• Do open multiple Self-Directed 401k checking accounts if both Solo 401k trustees will be making contributions to the Solo 401k, and/or one or both trustees will be making both traditional and Roth Solo 401k contributions.  
  • Do deposit gains from the self-directed 401k investments ; for example, real estate gains such as rents or proceeds from the sell of real-estate property.
  • Do pay expenses associated with investments held in the Self-Directed 401k, such as rental property repairs.
  • Do make annual Self-Directed 401k contributions to the Self-Directed 401k checking account(s). Note that if both trustees are participating in the Self-Directed 401k, each respective trustees’ contributions need to be deposited in their respective Self-Directed 401k checking accounts.

The Don’ts

  • Do not deposit personal funds in Self-Directed 401k checking account(s) unless they are truly Self-Directed 401k contributions from self-employment income and you qualify to make them.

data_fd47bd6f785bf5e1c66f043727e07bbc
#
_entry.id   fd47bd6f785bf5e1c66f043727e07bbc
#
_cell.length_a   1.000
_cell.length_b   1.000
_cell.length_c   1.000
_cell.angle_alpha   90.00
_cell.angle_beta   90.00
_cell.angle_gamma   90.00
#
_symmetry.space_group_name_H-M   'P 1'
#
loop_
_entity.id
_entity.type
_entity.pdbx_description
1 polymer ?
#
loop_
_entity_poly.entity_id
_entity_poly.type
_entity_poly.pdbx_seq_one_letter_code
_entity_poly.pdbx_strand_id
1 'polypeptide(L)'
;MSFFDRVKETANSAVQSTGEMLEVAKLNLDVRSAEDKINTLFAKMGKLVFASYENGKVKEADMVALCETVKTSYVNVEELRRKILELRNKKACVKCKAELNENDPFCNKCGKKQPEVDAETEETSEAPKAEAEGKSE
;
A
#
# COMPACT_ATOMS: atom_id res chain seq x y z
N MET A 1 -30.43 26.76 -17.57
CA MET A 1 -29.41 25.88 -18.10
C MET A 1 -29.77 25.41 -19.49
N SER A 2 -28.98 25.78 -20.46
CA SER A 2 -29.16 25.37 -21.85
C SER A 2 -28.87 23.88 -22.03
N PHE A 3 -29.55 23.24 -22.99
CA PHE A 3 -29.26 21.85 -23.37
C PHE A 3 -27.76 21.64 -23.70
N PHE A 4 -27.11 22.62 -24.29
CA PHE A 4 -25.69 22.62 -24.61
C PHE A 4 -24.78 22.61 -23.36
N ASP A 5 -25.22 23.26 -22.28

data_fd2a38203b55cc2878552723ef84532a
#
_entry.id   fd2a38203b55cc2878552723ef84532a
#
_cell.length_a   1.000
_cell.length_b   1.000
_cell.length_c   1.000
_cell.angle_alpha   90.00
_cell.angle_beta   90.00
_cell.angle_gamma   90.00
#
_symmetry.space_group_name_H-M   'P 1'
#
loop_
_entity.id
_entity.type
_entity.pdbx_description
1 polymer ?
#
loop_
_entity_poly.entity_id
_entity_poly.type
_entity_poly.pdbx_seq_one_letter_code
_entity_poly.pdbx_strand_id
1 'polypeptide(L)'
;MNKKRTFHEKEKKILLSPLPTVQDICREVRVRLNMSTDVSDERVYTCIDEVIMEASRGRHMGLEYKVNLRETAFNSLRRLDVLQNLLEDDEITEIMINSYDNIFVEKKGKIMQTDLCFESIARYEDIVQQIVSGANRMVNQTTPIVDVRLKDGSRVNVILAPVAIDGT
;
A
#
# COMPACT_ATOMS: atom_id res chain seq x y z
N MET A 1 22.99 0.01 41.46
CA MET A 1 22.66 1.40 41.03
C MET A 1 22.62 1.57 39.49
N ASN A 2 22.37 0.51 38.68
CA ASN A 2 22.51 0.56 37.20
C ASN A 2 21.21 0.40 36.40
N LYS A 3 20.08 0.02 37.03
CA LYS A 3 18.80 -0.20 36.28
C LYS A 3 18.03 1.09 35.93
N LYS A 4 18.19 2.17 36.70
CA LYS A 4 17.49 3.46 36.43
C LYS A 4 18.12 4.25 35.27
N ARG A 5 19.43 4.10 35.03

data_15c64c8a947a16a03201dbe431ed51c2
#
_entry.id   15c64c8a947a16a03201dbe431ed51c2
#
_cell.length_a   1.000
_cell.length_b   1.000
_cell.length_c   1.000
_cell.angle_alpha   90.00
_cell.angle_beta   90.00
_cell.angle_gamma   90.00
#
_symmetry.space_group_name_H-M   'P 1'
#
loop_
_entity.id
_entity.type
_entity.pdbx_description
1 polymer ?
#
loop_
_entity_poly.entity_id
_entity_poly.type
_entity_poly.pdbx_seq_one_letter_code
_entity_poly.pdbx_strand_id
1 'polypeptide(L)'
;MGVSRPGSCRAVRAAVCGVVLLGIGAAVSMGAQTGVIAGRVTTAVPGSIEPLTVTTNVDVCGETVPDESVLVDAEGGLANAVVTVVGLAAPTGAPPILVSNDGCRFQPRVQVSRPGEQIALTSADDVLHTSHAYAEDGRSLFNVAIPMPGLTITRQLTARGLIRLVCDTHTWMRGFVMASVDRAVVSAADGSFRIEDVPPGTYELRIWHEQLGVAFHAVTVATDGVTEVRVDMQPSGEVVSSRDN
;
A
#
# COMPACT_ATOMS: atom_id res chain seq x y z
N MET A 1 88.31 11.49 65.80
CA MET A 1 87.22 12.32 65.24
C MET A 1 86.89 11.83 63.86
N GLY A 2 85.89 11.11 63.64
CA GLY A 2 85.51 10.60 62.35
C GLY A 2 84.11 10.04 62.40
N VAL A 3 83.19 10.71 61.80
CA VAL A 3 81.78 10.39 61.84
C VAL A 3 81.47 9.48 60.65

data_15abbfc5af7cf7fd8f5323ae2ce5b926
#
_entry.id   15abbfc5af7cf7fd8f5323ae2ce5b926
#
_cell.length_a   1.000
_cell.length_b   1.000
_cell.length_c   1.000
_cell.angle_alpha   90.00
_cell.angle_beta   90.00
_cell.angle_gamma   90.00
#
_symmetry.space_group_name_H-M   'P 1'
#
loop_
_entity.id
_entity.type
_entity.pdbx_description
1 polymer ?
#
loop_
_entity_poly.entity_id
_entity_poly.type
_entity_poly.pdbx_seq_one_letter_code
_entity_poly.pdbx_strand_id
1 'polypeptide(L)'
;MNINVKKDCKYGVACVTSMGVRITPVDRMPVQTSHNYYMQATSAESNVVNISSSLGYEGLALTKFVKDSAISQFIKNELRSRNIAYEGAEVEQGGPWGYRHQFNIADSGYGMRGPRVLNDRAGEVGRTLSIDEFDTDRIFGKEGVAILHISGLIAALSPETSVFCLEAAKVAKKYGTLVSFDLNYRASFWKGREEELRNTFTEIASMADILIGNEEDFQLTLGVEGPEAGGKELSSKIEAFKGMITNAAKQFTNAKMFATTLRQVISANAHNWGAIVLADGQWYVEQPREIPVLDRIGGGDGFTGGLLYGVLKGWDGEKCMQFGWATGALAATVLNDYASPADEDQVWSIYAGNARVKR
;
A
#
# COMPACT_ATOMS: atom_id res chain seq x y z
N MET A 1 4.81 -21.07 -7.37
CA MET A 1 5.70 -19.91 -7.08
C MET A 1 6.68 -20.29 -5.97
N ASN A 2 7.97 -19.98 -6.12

• Do not obtain credit card in the name of the Self-Directed 401k or in your name.
  • Do not deposit funds from Self-Directed 401k to your IRA without first checking with your Solo 401k provider if the rules allow for it or without filling out the necessary forms and understanding that it’s a reportable transaction to the IRS on Form 1099-R using letter “G” in box 7.
  •  Do not pay personal expenses with funds from your Self-Directed 401k as it’s considered a taxable distribution.
  • Do not pay your self a salary with funds from the Self-Directed 401k as it will considered a prohibited Solo 401k transaction.
  • Do not commingle Roth Self-Directed 401k contributions and investment gains with Traditional Self-Directed 401k funds.
  • Do not process Solo 401k Loan without firs having your Solo 401k provider prepare Solo 401k participant loan documents and payment schedule that conforms with the IRS Solo 401k rules.